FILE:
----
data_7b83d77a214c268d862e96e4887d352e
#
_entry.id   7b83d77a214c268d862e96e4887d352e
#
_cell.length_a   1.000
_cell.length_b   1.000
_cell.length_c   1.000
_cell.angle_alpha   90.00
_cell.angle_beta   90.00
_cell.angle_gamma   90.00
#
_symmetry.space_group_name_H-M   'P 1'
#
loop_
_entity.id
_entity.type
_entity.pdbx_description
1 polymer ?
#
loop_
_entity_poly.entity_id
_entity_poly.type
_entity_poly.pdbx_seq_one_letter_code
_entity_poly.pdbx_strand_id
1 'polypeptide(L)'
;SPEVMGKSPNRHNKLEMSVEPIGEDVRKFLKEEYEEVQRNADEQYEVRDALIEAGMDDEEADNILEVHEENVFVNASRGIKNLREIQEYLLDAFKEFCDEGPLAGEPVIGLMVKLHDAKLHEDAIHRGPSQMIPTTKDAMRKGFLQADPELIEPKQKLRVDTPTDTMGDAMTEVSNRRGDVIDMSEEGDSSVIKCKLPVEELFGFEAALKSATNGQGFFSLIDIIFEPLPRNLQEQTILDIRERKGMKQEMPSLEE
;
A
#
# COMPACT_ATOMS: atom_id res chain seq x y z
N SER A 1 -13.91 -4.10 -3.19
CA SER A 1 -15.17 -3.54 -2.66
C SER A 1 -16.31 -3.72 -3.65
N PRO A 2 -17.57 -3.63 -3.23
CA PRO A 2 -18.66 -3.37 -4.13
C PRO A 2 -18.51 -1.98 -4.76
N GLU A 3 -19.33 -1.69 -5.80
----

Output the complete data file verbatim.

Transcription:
data_7b83d77a214c268d862e96e4887d352e
#
_entry.id   7b83d77a214c268d862e96e4887d352e
#
_cell.length_a   1.000
_cell.length_b   1.000
_cell.length_c   1.000
_cell.angle_alpha   90.00
_cell.angle_beta   90.00
_cell.angle_gamma   90.00
#
_symmetry.space_group_name_H-M   'P 1'
#
loop_
_entity.id
_entity.type
_entity.pdbx_description
1 polymer ?
#
loop_
_entity_poly.entity_id
_entity_poly.type
_entity_poly.pdbx_seq_one_letter_code
_entity_poly.pdbx_strand_id
1 'polypeptide(L)'
;SPEVMGKSPNRHNKLEMSVEPIGEDVRKFLKEEYEEVQRNADEQYEVRDALIEAGMDDEEADNILEVHEENVFVNASRGIKNLREIQEYLLDAFKEFCDEGPLAGEPVIGLMVKLHDAKLHEDAIHRGPSQMIPTTKDAMRKGFLQADPELIEPKQKLRVDTPTDTMGDAMTEVSNRRGDVIDMSEEGDSSVIKCKLPVEELFGFEAALKSATNGQGFFSLIDIIFEPLPRNLQEQTILDIRERKGMKQEMPSLEE
;
A
#
# COMPACT_ATOMS: atom_id res chain seq x y z
N SER A 1 -13.91 -4.10 -3.19
CA SER A 1 -15.17 -3.54 -2.66
C SER A 1 -16.31 -3.72 -3.65
N PRO A 2 -17.57 -3.63 -3.23
CA PRO A 2 -18.66 -3.37 -4.13
C PRO A 2 -18.51 -1.98 -4.76
N GLU A 3 -19.33 -1.69 -5.80